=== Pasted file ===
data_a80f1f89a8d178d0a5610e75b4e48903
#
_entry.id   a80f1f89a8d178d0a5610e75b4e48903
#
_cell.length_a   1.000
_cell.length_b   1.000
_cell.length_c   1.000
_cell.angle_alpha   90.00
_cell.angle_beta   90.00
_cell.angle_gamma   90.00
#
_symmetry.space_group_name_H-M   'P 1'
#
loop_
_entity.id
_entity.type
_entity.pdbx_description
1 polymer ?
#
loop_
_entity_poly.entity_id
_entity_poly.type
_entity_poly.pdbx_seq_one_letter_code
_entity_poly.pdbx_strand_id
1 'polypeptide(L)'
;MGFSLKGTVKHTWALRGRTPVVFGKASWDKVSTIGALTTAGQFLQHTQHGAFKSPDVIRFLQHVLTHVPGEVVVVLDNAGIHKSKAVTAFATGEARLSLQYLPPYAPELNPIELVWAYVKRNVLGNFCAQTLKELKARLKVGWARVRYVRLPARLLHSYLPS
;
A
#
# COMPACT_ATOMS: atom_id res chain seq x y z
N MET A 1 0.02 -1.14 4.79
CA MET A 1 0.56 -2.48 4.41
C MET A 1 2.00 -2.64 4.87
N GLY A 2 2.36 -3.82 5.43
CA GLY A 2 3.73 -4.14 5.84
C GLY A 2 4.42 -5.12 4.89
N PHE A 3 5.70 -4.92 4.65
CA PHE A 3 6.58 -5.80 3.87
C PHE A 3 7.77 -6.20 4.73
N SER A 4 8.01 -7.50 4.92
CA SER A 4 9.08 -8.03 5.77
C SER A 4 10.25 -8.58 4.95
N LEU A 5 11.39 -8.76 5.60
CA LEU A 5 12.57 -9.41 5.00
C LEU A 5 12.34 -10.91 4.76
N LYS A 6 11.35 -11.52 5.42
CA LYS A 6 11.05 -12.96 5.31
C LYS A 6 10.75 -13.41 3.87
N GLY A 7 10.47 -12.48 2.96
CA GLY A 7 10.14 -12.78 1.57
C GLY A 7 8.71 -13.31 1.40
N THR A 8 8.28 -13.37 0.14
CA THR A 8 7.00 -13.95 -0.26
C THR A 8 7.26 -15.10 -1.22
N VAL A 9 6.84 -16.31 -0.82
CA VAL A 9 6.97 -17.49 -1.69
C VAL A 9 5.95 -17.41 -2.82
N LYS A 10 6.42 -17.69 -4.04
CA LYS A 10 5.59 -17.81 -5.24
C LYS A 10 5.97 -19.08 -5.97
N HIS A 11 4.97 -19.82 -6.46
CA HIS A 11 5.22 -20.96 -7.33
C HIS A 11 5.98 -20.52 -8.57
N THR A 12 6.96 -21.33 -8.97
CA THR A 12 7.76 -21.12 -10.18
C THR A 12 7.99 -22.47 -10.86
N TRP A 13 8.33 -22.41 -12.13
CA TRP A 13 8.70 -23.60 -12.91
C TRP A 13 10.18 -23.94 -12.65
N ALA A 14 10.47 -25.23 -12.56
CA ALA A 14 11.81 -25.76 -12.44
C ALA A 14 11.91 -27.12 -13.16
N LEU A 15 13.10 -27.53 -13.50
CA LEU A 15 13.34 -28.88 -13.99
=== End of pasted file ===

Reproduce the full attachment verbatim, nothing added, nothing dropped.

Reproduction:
data_a80f1f89a8d178d0a5610e75b4e48903
#
_entry.id   a80f1f89a8d178d0a5610e75b4e48903
#
_cell.length_a   1.000
_cell.length_b   1.000
_cell.length_c   1.000
_cell.angle_alpha   90.00
_cell.angle_beta   90.00
_cell.angle_gamma   90.00
#
_symmetry.space_group_name_H-M   'P 1'
#
loop_
_entity.id
_entity.type
_entity.pdbx_description
1 polymer ?
#
loop_
_entity_poly.entity_id
_entity_poly.type
_entity_poly.pdbx_seq_one_letter_code
_entity_poly.pdbx_strand_id
1 'polypeptide(L)'
;MGFSLKGTVKHTWALRGRTPVVFGKASWDKVSTIGALTTAGQFLQHTQHGAFKSPDVIRFLQHVLTHVPGEVVVVLDNAGIHKSKAVTAFATGEARLSLQYLPPYAPELNPIELVWAYVKRNVLGNFCAQTLKELKARLKVGWARVRYVRLPARLLHSYLPS
;
A
#
# COMPACT_ATOMS: atom_id res chain seq x y z
N MET A 1 0.02 -1.14 4.79
CA MET A 1 0.56 -2.48 4.41
C MET A 1 2.00 -2.64 4.87
N GLY A 2 2.36 -3.82 5.43
CA GLY A 2 3.73 -4.14 5.84
C GLY A 2 4.42 -5.12 4.89
N PHE A 3 5.70 -4.92 4.65
CA PHE A 3 6.58 -5.80 3.87
C PHE A 3 7.77 -6.20 4.73
N SER A 4 8.01 -7.50 4.92
CA SER A 4 9.08 -8.03 5.77
C SER A 4 10.25 -8.58 4.95
N LEU A 5 11.39 -8.76 5.60
CA LEU A 5 12.57 -9.41 5.00
C LEU A 5 12.34 -10.91 4.76
N LYS A 6 11.35 -11.52 5.42
CA LYS A 6 11.05 -12.96 5.31
C LYS A 6 10.75 -13.41 3.87
N GLY A 7 10.47 -12.48 2.96
CA GLY A 7 10.14 -12.78 1.57
C GLY A 7 8.71 -13.31 1.40
N THR A 8 8.28 -13.37 0.14
CA THR A 8 7.00 -13.95 -0.26
C THR A 8 7.26 -15.10 -1.22
N VAL A 9 6.84 -16.31 -0.82
CA VAL A 9 6.97 -17.49 -1.69
C VAL A 9 5.95 -17.41 -2.82
N LYS A 10 6.42 -17.69 -4.04
CA LYS A 10 5.59 -17.81 -5.24
C LYS A 10 5.97 -19.08 -5.97
N HIS A 11 4.97 -19.82 -6.46
CA HIS A 11 5.22 -20.96 -7.33
C HIS A 11 5.98 -20.52 -8.57
N THR A 12 6.96 -21.33 -8.97
CA THR A 12 7.76 -21.12 -10.18
C THR A 12 7.99 -22.47 -10.86
N TRP A 13 8.33 -22.41 -12.13
CA TRP A 13 8.70 -23.60 -12.91
C TRP A 13 10.18 -23.94 -12.65
N ALA A 14 10.47 -25.23 -12.56
CA ALA A 14 11.81 -25.76 -12.44
C ALA A 14 11.91 -27.12 -13.16
N LEU A 15 13.10 -27.53 -13.50
CA LEU A 15 13.34 -28.88 -13.99